November 3, 2014 / 7:18 PM / 5 years ago

Hollande says Iraq army must do more; bombing won't end ISIS crisis

OTTAWA (Reuters) - The Iraqi army must do more to show it can fight Islamic State militants who have taken over a third of the country, French President Francois Hollande said on Monday.

The Iraqi army, riven by sectarian divisions between Sunni and Shi’ite Muslims, put up little resistance earlier this year as the Islamic State fighters mounted a major offensive.

Hollande pointed to the peshmerga fighters from Iraq’s northern Kurd region, who have had recent success against the Islamic State and who on Monday helped bombard Islamic State positions in the northern Syrian town of Kobani.

Western nations have been training and equipping the peshmerga for months.

Hollande made his remarks at a news conference in Ottawa, and France, like Canada, is part of the U.S.-led campaign of air strikes against Islamic State fighters in Iraq that Hollande said is inflicting losses and boosting morale.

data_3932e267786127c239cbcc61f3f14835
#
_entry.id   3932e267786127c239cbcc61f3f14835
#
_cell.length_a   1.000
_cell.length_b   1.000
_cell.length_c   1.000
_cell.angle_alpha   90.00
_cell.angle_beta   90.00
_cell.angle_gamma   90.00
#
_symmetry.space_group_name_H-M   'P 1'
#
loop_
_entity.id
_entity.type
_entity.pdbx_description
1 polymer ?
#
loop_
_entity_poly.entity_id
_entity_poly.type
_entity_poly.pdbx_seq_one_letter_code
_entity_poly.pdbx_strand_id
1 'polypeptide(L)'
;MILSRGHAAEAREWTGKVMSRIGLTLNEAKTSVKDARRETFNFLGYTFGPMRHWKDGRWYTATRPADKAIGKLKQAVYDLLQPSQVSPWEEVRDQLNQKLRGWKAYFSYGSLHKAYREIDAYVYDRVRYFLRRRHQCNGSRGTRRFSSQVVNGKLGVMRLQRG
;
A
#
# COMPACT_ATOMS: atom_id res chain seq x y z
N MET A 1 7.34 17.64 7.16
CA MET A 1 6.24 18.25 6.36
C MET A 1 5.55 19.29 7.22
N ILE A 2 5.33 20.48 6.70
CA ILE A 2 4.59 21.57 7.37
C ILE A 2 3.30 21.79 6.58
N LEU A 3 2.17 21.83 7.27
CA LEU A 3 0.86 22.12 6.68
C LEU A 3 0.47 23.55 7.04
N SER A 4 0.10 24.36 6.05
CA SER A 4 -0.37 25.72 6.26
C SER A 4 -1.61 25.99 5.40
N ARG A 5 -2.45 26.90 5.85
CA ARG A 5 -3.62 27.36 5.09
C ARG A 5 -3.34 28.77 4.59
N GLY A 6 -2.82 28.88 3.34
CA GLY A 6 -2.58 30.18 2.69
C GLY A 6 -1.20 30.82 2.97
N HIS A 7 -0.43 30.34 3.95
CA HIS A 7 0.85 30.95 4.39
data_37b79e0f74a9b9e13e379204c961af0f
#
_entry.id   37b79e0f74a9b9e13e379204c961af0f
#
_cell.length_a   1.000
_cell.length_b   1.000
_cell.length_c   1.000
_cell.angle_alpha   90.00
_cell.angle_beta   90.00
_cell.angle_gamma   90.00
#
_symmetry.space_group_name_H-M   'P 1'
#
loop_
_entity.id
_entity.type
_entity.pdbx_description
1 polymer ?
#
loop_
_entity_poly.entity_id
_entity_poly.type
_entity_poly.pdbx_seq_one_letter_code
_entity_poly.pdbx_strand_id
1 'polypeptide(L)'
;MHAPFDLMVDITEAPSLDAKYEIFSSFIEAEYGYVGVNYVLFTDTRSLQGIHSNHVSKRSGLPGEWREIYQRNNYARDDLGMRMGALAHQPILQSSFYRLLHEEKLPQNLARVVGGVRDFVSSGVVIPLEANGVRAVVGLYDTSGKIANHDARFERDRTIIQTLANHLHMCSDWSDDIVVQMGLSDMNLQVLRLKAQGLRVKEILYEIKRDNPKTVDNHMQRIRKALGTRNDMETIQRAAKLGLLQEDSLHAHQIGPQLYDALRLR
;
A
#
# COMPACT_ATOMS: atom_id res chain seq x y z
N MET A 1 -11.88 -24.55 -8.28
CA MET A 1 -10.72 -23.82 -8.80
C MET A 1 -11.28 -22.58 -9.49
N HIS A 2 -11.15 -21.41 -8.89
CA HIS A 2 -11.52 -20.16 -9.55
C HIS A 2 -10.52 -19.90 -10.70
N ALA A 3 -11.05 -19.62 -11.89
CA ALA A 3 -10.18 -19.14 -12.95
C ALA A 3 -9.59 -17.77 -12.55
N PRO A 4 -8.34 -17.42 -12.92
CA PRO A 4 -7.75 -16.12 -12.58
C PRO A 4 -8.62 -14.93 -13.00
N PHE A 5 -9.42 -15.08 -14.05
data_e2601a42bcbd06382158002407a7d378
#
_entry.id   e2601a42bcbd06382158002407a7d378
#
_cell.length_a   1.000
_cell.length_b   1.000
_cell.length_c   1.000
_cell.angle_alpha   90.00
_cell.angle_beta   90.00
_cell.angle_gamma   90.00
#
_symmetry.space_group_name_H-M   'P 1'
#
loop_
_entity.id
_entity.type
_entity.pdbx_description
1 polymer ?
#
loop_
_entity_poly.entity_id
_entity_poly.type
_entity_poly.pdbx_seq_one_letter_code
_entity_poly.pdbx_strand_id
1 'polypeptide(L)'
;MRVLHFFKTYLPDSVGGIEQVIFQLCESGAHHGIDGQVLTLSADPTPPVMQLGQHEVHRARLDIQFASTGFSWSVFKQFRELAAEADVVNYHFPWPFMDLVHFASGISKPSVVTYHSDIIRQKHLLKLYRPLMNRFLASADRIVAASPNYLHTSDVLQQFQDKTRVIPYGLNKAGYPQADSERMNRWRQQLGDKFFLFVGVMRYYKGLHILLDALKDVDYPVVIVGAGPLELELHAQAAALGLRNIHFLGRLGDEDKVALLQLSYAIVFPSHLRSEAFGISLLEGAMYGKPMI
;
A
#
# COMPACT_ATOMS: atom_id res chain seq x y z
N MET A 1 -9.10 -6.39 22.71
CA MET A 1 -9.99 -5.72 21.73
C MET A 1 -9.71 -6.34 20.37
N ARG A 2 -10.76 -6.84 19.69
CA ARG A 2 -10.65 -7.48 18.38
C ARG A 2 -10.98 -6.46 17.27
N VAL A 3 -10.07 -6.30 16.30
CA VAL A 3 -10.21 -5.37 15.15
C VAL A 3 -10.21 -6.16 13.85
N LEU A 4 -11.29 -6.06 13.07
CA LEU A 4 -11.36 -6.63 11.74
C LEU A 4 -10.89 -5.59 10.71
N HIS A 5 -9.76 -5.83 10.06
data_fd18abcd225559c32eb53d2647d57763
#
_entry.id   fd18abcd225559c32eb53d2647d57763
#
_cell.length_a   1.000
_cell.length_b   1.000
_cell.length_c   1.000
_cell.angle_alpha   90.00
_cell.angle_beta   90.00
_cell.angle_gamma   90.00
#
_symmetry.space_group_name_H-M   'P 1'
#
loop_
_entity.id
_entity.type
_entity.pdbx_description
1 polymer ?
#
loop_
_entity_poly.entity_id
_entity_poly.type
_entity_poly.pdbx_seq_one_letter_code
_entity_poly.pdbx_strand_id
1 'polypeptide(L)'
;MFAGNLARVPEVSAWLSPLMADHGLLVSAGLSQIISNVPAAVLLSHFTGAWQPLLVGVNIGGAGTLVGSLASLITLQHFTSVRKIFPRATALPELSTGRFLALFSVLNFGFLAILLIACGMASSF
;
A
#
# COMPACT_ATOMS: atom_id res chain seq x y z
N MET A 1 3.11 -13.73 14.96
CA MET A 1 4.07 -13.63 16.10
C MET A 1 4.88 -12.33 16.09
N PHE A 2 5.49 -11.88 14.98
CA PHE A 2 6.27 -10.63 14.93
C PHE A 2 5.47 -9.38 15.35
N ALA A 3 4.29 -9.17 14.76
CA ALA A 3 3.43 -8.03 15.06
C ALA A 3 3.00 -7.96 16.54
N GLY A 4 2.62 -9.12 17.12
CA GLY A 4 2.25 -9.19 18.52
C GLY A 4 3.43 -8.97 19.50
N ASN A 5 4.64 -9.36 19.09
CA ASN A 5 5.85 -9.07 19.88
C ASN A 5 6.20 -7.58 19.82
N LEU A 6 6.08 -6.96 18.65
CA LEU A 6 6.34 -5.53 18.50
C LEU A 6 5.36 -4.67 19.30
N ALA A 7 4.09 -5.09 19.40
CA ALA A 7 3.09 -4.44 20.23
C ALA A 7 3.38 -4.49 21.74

“These strikes won’t be enough. They have to be accompanied by movements on the ground and in Iraq it is up to the Iraq army and the Iraqi Kurd peshmerga to ensure the land can be taken back,” Hollande said.

“This is what the Iraqi peshmerga are doing and what the Iraqi armed forces aren’t doing yet. We have encouraged them - as we have asked the Iraqi government - to make the broadest gathering (of forces) possible so this army can be respected enough by all communities that it is effective.”

The U.S. Army chief of staff said in September that Baghdad would need training to rebuild ground forces capable of rooting out Islamic State fighters.

France was the first country to join the U.S.-led air strikes in September and stepped up the pace of the bombing last month. Canadian fighter jets made their first combat strike since joining the campaign on Sunday.

Canadian Prime Minister Stephen Harper said that while the aerial campaign was having considerable effect against the Islamic State incursion, “we all recognize that it has to ultimately be pushed back on the ground.”

He added: “Part of that is a military effort ... part of it is also a political settlement in Baghdad that allows those parts of the country that are presently occupied by (Islamic State) to see themselves as part of the governance and part of the national life of the country,” he told the news conference.

Hollande is on a three-day official visit to Canada.

Reporting by David Ljunggren; Editing by Peter Galloway

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